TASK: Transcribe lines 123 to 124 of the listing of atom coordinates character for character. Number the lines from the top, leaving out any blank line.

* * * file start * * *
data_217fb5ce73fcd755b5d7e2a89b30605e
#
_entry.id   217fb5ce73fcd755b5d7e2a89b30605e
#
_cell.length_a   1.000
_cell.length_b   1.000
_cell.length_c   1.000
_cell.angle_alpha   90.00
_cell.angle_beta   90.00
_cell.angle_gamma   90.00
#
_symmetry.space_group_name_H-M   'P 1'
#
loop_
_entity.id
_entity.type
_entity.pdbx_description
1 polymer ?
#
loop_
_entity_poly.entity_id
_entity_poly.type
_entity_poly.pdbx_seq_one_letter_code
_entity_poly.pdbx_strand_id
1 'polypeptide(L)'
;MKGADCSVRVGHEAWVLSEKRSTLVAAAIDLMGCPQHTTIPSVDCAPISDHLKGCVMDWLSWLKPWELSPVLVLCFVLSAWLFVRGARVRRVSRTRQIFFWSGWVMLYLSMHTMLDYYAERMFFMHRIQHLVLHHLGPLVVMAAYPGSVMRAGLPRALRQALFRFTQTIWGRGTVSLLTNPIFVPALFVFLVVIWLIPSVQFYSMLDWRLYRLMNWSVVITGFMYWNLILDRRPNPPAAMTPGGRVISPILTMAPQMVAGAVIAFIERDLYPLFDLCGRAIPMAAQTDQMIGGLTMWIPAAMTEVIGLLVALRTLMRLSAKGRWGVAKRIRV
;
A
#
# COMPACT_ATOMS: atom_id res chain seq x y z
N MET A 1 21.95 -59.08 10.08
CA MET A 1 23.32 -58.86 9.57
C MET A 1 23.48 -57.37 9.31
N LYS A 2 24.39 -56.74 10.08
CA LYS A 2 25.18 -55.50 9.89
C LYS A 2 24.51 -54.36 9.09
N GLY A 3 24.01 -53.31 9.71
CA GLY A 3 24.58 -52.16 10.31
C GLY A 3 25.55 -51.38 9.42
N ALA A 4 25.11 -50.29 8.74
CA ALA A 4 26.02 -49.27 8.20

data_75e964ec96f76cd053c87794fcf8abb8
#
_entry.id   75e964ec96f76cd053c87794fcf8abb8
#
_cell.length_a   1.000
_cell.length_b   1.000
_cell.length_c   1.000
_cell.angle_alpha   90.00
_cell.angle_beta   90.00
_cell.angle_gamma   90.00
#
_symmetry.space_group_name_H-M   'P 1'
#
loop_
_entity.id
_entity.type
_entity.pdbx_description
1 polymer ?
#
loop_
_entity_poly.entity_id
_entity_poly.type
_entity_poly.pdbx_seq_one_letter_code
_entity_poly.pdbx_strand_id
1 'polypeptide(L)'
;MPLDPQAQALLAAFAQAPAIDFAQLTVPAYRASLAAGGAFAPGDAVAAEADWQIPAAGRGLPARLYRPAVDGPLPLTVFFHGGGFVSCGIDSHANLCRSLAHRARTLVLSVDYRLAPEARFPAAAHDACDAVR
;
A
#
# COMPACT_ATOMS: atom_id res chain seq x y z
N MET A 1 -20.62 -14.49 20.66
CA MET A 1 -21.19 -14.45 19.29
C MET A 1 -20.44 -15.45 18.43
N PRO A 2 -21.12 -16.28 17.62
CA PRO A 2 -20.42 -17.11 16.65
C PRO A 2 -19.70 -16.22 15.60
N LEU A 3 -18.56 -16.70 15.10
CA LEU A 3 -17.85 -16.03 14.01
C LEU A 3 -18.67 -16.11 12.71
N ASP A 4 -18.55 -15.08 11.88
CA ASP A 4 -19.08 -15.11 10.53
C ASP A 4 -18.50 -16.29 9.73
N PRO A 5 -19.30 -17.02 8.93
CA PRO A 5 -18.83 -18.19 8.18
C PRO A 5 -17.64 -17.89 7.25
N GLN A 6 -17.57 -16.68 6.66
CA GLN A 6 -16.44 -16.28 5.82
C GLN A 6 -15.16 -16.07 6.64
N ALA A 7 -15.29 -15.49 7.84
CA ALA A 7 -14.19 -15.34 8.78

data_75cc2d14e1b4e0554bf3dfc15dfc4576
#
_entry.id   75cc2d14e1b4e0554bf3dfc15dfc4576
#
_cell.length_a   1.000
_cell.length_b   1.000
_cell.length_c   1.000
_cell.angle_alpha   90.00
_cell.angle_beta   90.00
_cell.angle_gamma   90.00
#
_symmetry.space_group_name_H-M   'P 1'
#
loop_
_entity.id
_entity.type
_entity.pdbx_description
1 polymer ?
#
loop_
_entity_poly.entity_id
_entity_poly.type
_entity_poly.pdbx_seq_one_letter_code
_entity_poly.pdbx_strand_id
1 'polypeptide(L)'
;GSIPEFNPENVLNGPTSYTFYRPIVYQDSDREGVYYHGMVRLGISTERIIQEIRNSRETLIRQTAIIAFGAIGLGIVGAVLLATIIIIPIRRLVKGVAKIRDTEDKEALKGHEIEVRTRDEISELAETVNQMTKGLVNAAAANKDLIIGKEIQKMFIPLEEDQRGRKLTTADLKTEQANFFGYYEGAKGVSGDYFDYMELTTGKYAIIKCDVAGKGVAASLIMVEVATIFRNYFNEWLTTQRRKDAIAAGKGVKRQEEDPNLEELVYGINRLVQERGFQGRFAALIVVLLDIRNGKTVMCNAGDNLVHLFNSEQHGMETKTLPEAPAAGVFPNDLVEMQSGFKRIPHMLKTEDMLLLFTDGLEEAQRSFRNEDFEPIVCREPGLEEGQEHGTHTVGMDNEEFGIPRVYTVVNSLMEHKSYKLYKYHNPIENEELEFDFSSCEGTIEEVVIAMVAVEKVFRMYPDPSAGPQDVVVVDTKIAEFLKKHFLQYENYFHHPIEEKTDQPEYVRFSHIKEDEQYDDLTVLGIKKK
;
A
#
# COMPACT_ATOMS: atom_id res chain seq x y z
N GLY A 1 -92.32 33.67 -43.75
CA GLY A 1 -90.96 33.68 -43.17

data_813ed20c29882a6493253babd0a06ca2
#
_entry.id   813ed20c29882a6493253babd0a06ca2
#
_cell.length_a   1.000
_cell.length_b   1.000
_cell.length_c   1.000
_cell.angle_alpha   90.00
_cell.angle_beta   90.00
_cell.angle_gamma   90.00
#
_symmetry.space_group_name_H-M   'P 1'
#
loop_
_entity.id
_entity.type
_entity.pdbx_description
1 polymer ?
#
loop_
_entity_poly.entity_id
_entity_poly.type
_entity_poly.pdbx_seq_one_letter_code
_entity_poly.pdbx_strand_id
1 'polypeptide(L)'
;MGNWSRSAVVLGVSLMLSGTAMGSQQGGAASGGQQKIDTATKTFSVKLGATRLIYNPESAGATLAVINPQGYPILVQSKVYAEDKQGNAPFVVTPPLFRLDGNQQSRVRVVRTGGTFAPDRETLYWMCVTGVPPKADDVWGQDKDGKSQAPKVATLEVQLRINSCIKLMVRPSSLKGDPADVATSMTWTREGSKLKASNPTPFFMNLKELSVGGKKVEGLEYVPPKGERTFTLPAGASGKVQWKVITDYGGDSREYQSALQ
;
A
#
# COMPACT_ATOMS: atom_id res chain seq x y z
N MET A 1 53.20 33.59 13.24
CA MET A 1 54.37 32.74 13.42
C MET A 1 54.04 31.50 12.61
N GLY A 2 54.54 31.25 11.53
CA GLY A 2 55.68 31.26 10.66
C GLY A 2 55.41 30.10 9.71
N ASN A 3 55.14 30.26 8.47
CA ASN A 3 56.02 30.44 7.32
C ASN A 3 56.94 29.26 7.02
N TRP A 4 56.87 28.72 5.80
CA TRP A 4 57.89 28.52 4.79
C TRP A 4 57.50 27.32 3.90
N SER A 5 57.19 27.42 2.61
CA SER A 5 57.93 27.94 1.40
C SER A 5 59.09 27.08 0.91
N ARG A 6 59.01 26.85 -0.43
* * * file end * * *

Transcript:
CA GLY A 1 -90.96 33.68 -43.17

data_813ed20c29882a6493253babd0a06ca2